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31 October : 200th Anniversary of Nalapani Anglo-Nepal War

- Kunda Dixit
Exactly 200 years since 31 October the Anglo-Nepal War broke out, representing the zenith of the Gorkhali expansion and a clash between greater Nepal and the East India Company. On 31 October 1814, 3,500 Indian sepoys and their British commanding officers attacked the Gorkha hilltop fort on Nalapani near Dehra Doon. Capt Bal Bhadra Kunwar was commanding a garrison of 600 soldiers inside the fort and was sent word by Maj Gen Robert Gillespie to surrender. The Gorkhalis refused, and Gillespie was immediately killed by a Nepali sharpshooter from inside the ramparts. The British then laid siege on the fort and bombarded it with cannon fire. Capt Kunwar and the Nepali forces held out, inflicting heavy casualties on the Company. When the base ran out of water and food, Kunwar escaped into the night and joined forces with Ranjit Singh, the king of Punjab who was also fighting against the East India Company. Nalapani was finally over-run after a month-long siege on 30 November, and by then 740 Company soldiers were killed and 530 Nepalis. 

The war was to last another two years until the Sugauli Treaty was signed in 1816 under which the British were allowed to recruit Nepali soldiers into their Army, and Nepal had to cede Garhwal, Kumaon and parts of what is now Himachal Pradesh, and large tracts of the Ganga plains to the south. Even before hostilities broke out in 1814, the Company had already engaged militarily with the Gorkhali Army. After Prithvi Narayan Shah conquered Nuwakot in 1742 King Jayasthiti Malla of Patan sent an SOS to Calcutta. The Company dispatched a force under Capt  George Kinloch, but this was repulsed by Gorkhalis waiting at the fort on Sindhuli Gadi with hornet nests that they hurled down at the attackers. The British were so chastened by the defeat, they didn’t attack Nepal till 1814. Under the pretext of a border dispute in Butwal, the Company launched an all out offensive with four columns led by Major-General Rollo Gillespie and Colonel David Ochterlony in Garhwal and Kumaon in the west, Gen John Wood in Palpa, Maj-Gen Bennet Marley on Makwanpur and Kathmandu, and another along the Kosi in the east.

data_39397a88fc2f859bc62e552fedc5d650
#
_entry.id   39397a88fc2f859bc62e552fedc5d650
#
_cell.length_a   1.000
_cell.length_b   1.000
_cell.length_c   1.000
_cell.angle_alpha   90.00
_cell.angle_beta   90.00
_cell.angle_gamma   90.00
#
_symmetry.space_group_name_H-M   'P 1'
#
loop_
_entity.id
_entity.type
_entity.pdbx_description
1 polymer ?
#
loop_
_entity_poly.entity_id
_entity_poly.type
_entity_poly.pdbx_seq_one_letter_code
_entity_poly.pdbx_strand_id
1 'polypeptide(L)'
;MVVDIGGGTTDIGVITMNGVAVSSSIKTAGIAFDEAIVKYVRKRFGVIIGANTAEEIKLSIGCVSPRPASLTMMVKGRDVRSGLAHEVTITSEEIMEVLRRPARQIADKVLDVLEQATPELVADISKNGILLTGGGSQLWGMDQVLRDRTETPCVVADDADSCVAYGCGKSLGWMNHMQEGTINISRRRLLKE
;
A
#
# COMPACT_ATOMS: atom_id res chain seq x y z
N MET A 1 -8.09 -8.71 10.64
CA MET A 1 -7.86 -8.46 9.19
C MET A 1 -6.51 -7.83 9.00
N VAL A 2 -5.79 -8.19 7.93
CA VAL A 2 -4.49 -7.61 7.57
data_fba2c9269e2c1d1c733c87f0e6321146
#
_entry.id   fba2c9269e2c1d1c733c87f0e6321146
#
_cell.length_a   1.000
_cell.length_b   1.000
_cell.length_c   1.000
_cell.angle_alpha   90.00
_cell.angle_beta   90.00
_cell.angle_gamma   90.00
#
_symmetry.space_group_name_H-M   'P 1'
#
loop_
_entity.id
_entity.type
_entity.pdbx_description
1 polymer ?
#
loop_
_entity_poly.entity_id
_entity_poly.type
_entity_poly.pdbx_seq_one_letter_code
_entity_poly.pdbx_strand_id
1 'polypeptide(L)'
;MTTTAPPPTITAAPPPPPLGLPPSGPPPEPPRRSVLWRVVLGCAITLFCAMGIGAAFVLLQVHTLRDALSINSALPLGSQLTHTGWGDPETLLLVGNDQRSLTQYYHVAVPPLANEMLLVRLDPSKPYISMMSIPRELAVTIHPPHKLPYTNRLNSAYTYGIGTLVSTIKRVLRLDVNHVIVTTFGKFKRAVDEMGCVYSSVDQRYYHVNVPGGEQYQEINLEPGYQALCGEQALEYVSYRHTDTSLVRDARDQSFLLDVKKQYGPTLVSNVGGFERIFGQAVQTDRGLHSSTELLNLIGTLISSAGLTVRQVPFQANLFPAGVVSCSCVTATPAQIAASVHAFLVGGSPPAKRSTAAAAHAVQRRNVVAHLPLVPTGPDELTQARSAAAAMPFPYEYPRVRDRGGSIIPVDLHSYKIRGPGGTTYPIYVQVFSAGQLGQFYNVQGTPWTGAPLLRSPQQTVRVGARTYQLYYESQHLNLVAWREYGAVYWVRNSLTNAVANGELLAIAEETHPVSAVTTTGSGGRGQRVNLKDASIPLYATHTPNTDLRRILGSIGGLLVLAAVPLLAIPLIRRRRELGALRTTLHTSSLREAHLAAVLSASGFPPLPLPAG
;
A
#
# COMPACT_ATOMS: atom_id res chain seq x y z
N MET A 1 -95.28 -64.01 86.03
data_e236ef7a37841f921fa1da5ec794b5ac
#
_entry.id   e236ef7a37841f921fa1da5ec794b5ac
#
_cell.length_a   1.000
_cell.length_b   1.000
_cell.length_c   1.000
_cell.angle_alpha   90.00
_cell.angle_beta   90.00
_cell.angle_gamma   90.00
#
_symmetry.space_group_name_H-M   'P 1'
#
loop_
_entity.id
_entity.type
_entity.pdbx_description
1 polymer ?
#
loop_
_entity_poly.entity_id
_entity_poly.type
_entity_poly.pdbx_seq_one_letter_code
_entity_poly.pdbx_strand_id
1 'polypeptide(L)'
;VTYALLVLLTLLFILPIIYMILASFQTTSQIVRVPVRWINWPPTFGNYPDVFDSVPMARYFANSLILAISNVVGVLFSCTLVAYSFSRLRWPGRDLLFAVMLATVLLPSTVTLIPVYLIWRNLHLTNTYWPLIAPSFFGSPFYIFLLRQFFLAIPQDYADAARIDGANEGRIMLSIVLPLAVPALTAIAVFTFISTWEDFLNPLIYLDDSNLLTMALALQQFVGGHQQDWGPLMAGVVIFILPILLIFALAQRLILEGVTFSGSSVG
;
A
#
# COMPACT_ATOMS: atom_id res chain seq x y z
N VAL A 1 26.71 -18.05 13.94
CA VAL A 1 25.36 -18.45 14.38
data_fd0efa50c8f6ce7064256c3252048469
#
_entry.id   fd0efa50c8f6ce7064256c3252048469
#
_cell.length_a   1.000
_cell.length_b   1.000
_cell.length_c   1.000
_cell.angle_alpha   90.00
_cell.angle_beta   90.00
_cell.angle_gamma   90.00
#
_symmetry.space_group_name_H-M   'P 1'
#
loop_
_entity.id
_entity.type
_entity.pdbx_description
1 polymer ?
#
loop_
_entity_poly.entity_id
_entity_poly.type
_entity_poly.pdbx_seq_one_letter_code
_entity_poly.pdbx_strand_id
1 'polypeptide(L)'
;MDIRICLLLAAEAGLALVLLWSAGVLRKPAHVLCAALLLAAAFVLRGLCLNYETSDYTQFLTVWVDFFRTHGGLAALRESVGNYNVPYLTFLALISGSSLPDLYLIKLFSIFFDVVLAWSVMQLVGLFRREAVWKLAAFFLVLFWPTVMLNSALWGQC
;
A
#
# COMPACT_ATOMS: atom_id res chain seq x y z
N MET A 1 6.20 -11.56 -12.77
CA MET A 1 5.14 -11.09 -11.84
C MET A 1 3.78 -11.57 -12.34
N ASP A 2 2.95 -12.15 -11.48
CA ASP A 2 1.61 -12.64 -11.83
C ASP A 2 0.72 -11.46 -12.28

The Nepali forces were under the overall command of Prime Minister Bhimsen Thapa in Kathmandu with his son Ranabir Singh Thapa commanding Makwanpur Fort, Balbhadra Kunwar defending the strategic garrison at Nalapani in Garhwal, Col Ujir Singh Thapa in Palpa,  Gen Amar Singh Thapa at Malaon Fort, and his son Ranajore Singh Thapa at Jaithak Fort. The first frontal attack on Nalapani and Deuthal did not go well for the British, but as the war wore on the Company used the combination of siege tactics and mountain cannons to squeeze the Gorkhali forces. The siege of Nalapani, Deuthal, and Jaithak and the bravery shown by Bhakti Thapa, Bal Bhadra Kunwar, and Amar Singh Thapa is the stuff of legend in Nepali history books. The British East India Company didn’t go to war with Nepal so much for territory, but for trade — especially for the prized antelope wool found in western Tibet. For this, it needed control over the trans-Himalayan passes and after the Company had hacked off the region west of the Mahakali River, it had access to the high passes over the Himalaya and saw no need to conquer and keep, what even then, looked like an ungovernable state. But the terms of the treaty that preserved Nepal’s nominal sovereignty, altered our nation’s boundary and history and started the tradition of Gurkha recruitment that continues 200 years later.

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